No sign of the valuable fiver spent in Melton

World-renowned micro-engraver Graham Short who etched Jane Austen portraits on a limited edition fiver which could be worth more than �20,000 to a lucky Melton shopper after being spent secretly at Ye Olde Pork Pie Shoppe in December 2016. EMN-171101-155129001
World-renowned micro-engraver Graham Short who etched Jane Austen portraits on a limited edition fiver which could be worth more than �20,000 to a lucky Melton shopper after being spent secretly at Ye Olde Pork Pie Shoppe in December 2016. EMN-171101-155129001
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An artist who spent a limited edition £5 note in Melton, which is valued at £50,000, says he is disappointed it hasn’t yet been claimed by someone living in the borough or further afield.

Graham Short etched a tiny portrait of author Jane Austen and a quote from her book Pride and Prejudice.

He then spent it in the Dickinson and Morris Ye Olde Pork Pie Shoppe, in Nottingham Street, in December.

He later announced what he had done and publicised the quote, “I hope I never ridicule what is wise or good,” and the banknote’s serial number AM32 885554.

But no-one has come forward to say they have the note.

The other three fivers he etched with similar designs have all been claimed after being spent in Scotland, Wales and Northern Ireland.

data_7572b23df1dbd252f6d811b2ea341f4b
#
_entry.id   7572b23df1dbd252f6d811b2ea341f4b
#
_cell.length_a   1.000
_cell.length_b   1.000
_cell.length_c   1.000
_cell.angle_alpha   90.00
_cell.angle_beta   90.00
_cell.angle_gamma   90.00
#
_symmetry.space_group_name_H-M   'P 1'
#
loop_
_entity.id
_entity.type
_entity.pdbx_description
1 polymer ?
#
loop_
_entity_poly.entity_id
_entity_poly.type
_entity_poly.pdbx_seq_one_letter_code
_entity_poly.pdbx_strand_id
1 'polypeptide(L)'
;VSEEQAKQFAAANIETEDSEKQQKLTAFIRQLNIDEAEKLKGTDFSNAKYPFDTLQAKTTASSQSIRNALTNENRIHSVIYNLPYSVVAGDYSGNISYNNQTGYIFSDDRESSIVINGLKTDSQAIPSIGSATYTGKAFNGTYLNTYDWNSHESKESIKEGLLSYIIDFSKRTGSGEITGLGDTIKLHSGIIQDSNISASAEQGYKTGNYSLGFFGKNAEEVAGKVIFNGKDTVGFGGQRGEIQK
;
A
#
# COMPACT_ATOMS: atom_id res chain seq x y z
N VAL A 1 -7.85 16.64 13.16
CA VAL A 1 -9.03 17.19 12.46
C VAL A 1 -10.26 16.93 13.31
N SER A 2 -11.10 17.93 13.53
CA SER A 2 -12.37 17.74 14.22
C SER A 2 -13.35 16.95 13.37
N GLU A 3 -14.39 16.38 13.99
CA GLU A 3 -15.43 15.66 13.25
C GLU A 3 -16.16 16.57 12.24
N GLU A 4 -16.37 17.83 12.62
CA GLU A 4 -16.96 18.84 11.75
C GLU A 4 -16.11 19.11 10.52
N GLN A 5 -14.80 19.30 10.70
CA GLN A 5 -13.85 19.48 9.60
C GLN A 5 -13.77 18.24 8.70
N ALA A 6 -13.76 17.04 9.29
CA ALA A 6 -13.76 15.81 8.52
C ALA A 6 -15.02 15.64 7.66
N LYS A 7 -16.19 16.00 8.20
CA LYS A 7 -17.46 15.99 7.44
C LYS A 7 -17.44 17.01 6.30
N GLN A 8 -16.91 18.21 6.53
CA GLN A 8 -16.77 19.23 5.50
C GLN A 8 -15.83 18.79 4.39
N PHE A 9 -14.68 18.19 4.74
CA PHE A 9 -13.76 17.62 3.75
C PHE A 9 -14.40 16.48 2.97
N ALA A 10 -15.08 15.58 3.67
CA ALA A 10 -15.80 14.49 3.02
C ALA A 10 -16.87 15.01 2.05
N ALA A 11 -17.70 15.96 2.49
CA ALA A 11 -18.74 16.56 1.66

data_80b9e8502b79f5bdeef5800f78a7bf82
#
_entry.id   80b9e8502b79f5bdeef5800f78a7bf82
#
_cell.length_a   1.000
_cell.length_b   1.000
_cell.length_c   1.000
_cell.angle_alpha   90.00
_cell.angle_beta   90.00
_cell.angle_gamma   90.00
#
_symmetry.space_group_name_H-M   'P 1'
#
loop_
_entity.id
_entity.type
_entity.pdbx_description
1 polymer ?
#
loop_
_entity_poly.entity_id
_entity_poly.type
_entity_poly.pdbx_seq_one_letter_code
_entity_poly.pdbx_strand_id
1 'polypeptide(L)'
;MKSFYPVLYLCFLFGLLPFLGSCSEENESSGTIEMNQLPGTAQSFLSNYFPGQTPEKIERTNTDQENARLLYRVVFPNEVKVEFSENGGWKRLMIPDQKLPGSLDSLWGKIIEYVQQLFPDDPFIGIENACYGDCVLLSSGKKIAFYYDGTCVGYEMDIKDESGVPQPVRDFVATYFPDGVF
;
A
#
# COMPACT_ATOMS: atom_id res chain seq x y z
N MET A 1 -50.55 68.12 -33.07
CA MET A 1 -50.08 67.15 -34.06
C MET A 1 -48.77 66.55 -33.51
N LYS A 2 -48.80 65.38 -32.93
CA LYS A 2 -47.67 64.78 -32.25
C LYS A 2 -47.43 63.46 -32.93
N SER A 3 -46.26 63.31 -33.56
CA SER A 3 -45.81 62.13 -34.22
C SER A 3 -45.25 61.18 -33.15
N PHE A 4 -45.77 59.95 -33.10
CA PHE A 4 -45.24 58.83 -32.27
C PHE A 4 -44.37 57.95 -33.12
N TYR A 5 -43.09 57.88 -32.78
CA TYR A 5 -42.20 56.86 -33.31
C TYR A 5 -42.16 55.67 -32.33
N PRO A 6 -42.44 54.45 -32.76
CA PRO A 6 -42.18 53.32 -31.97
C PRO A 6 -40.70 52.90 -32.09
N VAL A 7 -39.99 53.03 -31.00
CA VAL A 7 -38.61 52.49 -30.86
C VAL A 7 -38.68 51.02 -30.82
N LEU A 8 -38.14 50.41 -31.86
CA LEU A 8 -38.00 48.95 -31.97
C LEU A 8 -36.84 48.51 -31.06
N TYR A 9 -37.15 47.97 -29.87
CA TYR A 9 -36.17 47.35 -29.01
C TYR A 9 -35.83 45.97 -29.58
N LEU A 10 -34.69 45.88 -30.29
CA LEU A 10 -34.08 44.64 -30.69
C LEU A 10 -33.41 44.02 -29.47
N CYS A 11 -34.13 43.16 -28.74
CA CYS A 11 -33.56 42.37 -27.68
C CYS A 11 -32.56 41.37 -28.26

Mr Short said: “In some ways we’re disappointed that it hasn’t yet been found because we wanted to ensure that people were able to benefit from it, but on the other hand we always knew that these pieces of art could simply enter circulation and end up being passed around people without their knowledge and that is exciting in itself.

“The publicity certainly seemed to work in Scotland, Ireland and Wales because those notes were found within days or weeks, but with England being a larger country it may be that it has travelled some distance and into hands of people who have missed the publicity.”

Mr Short and his associates are continuing to monitor eBay and other auction sites, as well as auction houses to see if anyone attempts to sell the £5 note.

One of the discovered fivers has been retained by the finder’s family for future generations, one was gifted to a university student and the other was returned to him and has been donated to the Children in Need charity.